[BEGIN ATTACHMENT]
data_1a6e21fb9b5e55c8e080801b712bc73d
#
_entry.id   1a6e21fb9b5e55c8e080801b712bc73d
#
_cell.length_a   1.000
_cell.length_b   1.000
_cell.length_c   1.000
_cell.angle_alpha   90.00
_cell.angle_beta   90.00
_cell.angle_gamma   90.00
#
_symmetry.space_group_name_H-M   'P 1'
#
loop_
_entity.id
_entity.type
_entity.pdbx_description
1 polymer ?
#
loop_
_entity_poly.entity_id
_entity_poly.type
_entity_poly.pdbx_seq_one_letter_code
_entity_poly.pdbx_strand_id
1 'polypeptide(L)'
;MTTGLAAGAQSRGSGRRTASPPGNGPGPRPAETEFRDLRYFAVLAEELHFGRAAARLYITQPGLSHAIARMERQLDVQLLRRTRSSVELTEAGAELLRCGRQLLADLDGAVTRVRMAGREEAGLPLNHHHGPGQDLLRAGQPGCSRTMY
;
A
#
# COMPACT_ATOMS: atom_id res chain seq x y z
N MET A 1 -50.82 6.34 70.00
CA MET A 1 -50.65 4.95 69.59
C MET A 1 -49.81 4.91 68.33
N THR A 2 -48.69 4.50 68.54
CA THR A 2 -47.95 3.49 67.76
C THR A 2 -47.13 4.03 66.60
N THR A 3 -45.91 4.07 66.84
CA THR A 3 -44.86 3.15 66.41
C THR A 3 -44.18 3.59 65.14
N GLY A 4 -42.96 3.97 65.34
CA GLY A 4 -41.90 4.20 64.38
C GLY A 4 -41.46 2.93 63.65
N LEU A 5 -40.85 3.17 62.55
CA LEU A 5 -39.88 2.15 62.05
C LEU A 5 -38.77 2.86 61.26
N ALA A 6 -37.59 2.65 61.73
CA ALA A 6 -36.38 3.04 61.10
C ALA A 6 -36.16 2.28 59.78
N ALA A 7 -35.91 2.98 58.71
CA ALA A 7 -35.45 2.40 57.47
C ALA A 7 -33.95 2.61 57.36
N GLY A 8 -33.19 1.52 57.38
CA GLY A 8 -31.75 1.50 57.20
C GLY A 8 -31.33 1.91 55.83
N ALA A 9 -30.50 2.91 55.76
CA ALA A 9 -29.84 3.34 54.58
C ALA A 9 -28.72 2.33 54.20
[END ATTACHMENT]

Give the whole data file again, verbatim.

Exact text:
data_1a6e21fb9b5e55c8e080801b712bc73d
#
_entry.id   1a6e21fb9b5e55c8e080801b712bc73d
#
_cell.length_a   1.000
_cell.length_b   1.000
_cell.length_c   1.000
_cell.angle_alpha   90.00
_cell.angle_beta   90.00
_cell.angle_gamma   90.00
#
_symmetry.space_group_name_H-M   'P 1'
#
loop_
_entity.id
_entity.type
_entity.pdbx_description
1 polymer ?
#
loop_
_entity_poly.entity_id
_entity_poly.type
_entity_poly.pdbx_seq_one_letter_code
_entity_poly.pdbx_strand_id
1 'polypeptide(L)'
;MTTGLAAGAQSRGSGRRTASPPGNGPGPRPAETEFRDLRYFAVLAEELHFGRAAARLYITQPGLSHAIARMERQLDVQLLRRTRSSVELTEAGAELLRCGRQLLADLDGAVTRVRMAGREEAGLPLNHHHGPGQDLLRAGQPGCSRTMY
;
A
#
# COMPACT_ATOMS: atom_id res chain seq x y z
N MET A 1 -50.82 6.34 70.00
CA MET A 1 -50.65 4.95 69.59
C MET A 1 -49.81 4.91 68.33
N THR A 2 -48.69 4.50 68.54
CA THR A 2 -47.95 3.49 67.76
C THR A 2 -47.13 4.03 66.60
N THR A 3 -45.91 4.07 66.84
CA THR A 3 -44.86 3.15 66.41
C THR A 3 -44.18 3.59 65.14
N GLY A 4 -42.96 3.97 65.34
CA GLY A 4 -41.90 4.20 64.38
C GLY A 4 -41.46 2.93 63.65
N LEU A 5 -40.85 3.17 62.55
CA LEU A 5 -39.88 2.15 62.05
C LEU A 5 -38.77 2.86 61.26
N ALA A 6 -37.59 2.65 61.73
CA ALA A 6 -36.38 3.04 61.10
C ALA A 6 -36.16 2.28 59.78
N ALA A 7 -35.91 2.98 58.71
CA ALA A 7 -35.45 2.40 57.47
C ALA A 7 -33.95 2.61 57.36
N GLY A 8 -33.19 1.52 57.38
CA GLY A 8 -31.75 1.50 57.20
C GLY A 8 -31.33 1.91 55.83
N ALA A 9 -30.50 2.91 55.76
CA ALA A 9 -29.84 3.34 54.58
C ALA A 9 -28.72 2.33 54.20